If we divide the work that NGOs worldwide have carried out with regard to Foxconn, we can identify the following four levels of influence:

1) Plant-community level. Many NGOs have focused on this level, and they are therefore able to build long term relationships with workers and distinguish the needs of workers and communities more clearly. NGOs at this level can coordinate negotiation between workers and management personnel while bringing in the media, scholars and other outside resources.

2) Company level. Generally speaking, most companies will have corporate social responsibility guidelines and dispute resolution processes. NGOs will file demands for improvements in labor practices based on these publicly available documents. Sometimes, NGOs bypass the company and file protests directly with the purchasing companies, especially European or American companies with prominent brands that adhere to more extensive codes of conduct .

3) National level. In nations and regions with relatively comprehensive legal systems, NGO will assist workers in filing arbitration claims. NGOs choose to carry out most of their work at this level.

4) International level. Although many international institutions such as the UN and the World Bank have already introduced mandatory and voluntary conventions and regulations, it is hard to evaluate their effects due to the complicated procedural requirements and long waiting time. For Chinese NGOs, the language barrier is another obstacle, making it difficult for Chinese grassroots NGOs to participate at this level. This is especially true for Chinese NGOs that engage in labor rights and rural development issues. Except for a few training and exchange opportunities in Hong Kong and Taiwan, they are rarely heard outside Chinese-speaking regions.

Despite the work of NGOs at all these levels, there is still a desperate need for interaction and collaboration between these different levels. Those who are able to speak at the international level are mostly U.S. and European NGOs. When it comes to discussing the current situation in China and what NGOs in China have experienced in their everyday work, we can only rely on limited and sketchy reports, and exaggerated or misinterpreted reporting in English-language newspapers. The result is that each NGO fights its own battles with regard to each specific situation or problem. If it needs to verify facts, unreliable information sources can harm its advocacy work.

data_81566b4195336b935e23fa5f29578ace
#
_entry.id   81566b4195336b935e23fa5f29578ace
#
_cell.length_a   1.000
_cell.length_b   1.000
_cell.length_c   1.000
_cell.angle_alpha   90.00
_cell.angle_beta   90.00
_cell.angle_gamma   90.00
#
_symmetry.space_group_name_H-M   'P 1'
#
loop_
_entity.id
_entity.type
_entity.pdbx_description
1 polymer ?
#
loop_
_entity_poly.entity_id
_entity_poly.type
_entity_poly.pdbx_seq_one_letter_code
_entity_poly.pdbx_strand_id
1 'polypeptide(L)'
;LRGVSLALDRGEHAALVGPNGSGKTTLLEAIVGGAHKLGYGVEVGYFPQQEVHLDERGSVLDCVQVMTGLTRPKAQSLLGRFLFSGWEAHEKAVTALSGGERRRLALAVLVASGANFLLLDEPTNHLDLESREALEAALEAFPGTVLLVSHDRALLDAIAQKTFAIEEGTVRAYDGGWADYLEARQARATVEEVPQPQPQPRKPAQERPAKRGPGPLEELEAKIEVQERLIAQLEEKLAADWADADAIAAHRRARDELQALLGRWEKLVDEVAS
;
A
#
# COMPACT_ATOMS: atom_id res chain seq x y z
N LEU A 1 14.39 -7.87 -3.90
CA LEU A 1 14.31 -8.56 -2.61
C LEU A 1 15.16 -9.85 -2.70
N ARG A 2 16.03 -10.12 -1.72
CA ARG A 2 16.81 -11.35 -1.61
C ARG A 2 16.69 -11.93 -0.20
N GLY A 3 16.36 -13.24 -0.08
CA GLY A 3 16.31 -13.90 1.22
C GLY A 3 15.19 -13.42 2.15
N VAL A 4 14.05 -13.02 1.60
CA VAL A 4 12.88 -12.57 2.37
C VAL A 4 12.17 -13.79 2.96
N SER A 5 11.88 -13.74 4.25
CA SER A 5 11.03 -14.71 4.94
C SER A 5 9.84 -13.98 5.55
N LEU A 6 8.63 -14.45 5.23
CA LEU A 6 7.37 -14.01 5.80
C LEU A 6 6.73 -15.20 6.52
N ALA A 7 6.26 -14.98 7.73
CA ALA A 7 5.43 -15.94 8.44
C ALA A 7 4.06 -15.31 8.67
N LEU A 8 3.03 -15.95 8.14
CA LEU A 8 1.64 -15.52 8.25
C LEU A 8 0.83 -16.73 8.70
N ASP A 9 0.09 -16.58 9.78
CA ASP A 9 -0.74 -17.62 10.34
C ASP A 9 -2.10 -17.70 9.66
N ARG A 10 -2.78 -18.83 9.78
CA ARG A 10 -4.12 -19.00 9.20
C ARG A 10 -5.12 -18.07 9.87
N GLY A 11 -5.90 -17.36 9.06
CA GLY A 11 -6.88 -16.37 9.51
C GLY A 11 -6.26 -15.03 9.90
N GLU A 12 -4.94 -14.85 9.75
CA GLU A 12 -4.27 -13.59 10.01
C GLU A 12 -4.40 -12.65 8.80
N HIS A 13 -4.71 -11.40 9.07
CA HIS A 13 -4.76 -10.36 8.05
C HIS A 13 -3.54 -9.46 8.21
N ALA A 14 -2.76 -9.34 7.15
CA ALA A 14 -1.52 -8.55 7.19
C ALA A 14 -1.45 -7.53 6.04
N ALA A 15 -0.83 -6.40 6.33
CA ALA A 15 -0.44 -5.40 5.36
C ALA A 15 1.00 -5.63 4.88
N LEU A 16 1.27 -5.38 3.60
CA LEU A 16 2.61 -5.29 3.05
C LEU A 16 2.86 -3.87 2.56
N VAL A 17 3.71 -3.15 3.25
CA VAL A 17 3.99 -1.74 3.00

Chinese NGOs generally view those with English-language skills as lacking in practical experience. What NGO practitioners who deal directly with farmers and workers fear most is that they cannot speak the language of their beneficiary groups during interviews. If by chance they happen to use an English word and cannot come up with its Chinese equivalent, they are sure to be the laughingstock of other NGO practitioners. Most NGO practitioners working in the frontlines, particularly those directly engaged in servicing and safeguarding the interests of disadvantaged communities have, despite their university degrees, inevitably neglected to improve their English because of lack of opportunities to use it. However, in the globalization process’s complex division of labor, focusing solely on the experience of one particular region, may lead us to adopt a parochial view. Therefore, it is beneficial for us to draw upon the diverse perspectives of different regions and levels, and use existing policies to carry out our work at an international level. By implementing these ideas, we may be able to improve on our current stop-gap measures.